19.4. Encrypt and decrypt

After installing, importing, signing and configuring everything in the way that we want, we can start on encrypting and decrypting our work. To encrypt and sign data for the user RedHat that we have added on our keyring above, use the following command:

          [root@deep] /# gpg -sear RedHat <file>

Example 19-3. Encrypting

          [root@deep] /# gpg -sear RedHat message-to-RedHat.txt

          You need a passphrase to unlock the secret key for
          user: "Gerhard Mourani (Open Network Architecture) <gmourani@videotron.ca>"
          1024-bit DSA key, ID BBB4BA9B, created 1999-10-26
          Enter passphrase:
Of the arguments passed,

The s is for signing

To avoid the risk that somebody else claims to be you, it is very useful to sign everything you encrypt,

To decrypt data, use the following command:

          [root@deep] /# gpg -d <file>

Example 19-4. Decrypting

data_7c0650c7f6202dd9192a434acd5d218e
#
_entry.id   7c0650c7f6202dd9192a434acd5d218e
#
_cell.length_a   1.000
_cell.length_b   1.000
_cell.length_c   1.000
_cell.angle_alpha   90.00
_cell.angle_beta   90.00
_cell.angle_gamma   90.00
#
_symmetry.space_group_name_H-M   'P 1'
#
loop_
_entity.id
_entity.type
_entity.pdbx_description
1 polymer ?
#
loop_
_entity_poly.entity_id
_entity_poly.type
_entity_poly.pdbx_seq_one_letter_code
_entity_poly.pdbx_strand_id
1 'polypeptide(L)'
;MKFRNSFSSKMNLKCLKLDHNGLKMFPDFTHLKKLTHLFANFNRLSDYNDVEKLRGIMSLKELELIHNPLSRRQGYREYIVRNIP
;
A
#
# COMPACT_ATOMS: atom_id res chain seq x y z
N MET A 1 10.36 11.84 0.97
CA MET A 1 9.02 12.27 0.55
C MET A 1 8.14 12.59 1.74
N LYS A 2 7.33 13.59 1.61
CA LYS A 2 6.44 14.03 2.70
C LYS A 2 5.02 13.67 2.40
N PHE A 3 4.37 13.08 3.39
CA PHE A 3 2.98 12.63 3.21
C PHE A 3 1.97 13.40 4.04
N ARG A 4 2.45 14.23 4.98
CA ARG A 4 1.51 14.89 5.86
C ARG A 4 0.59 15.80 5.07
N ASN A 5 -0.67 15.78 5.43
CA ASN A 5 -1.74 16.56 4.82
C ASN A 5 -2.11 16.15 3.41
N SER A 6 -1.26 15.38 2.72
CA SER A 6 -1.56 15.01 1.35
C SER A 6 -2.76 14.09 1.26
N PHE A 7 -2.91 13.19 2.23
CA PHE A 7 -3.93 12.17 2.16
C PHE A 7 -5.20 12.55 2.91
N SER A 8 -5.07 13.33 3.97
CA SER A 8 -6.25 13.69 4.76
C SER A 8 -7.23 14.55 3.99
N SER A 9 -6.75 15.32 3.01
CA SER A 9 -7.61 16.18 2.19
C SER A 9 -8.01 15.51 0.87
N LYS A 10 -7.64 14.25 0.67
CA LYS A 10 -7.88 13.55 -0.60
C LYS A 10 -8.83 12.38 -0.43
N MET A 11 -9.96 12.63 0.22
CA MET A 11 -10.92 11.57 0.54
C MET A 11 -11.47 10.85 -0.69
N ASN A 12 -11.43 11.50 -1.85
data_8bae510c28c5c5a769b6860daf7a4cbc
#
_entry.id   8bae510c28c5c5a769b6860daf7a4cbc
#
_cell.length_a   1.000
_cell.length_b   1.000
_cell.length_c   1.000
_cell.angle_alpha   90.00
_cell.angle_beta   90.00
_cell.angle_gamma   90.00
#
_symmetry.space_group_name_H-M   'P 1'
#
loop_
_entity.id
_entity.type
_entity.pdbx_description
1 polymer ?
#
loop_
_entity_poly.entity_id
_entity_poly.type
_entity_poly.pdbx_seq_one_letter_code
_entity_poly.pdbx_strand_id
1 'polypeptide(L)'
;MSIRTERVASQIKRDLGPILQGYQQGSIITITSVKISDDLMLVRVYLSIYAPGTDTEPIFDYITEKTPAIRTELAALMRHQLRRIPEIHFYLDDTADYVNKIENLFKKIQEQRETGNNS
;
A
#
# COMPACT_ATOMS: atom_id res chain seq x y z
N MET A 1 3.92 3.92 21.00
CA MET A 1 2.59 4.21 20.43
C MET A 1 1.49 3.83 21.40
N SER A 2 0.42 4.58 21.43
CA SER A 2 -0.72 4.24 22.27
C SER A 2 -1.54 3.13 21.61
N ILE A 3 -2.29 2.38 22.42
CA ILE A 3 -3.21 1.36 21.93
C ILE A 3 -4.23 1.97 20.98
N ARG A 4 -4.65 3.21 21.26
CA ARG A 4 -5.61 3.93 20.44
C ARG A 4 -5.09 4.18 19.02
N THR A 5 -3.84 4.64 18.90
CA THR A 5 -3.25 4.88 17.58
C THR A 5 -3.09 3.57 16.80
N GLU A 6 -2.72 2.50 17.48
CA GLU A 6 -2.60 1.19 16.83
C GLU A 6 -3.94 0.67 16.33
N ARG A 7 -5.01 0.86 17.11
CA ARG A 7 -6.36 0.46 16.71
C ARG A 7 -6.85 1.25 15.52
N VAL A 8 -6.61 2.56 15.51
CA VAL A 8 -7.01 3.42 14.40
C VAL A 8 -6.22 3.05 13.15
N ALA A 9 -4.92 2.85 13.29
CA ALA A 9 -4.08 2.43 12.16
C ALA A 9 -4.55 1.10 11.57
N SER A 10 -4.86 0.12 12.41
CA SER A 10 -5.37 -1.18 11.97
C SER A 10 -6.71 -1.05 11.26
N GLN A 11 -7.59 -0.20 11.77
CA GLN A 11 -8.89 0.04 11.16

[root@deep] /# gpg -d message-to-Gerhard.asc

          You need a passphrase to unlock the secret key for
          user: "Gerhard Mourani (Open Network Architecture) <gmourani@videotron.ca>"
          2048-bit ELG-E key, ID 71D4CC44, created 1999-10-26 (main key ID BBB4BA9B)
          Enter passphrase:

It is important that the public key of the sender of the message we want to decrypt be in our public keyring database. or of course nothing will work.

19.4.1. Exporting your public key

You can spread your wings by exporting and distributing your public key to the world. This can be done by publishing it on your homepage, through an available key server on the Internet, or any other available method. GnuPG has some useful options to help you publish your public keys. To extract your public key in ASCII armored output, use the following command:

          [root@deep] /# gpg --export --armor > Public-key.asc

You need to Check the signature, once you have extracted your public key and exported it, everyone who knows or gets your public key should be able to check whether encrypted data from you is also really signed by you. To check the signature of encrypted data, use the following command:

          [root@deep] /# gpg --verify <Data>
The --verify option will check the signature where <Data> is the encrypted data/file you want to verify.

Some possible uses of GnuPG software

  1. Send encrypted mail massage.

  2. Encrypt backup files before transmission over the network.

  3. Encrypt individual sensitive files i.e. a file that handle all your passwords.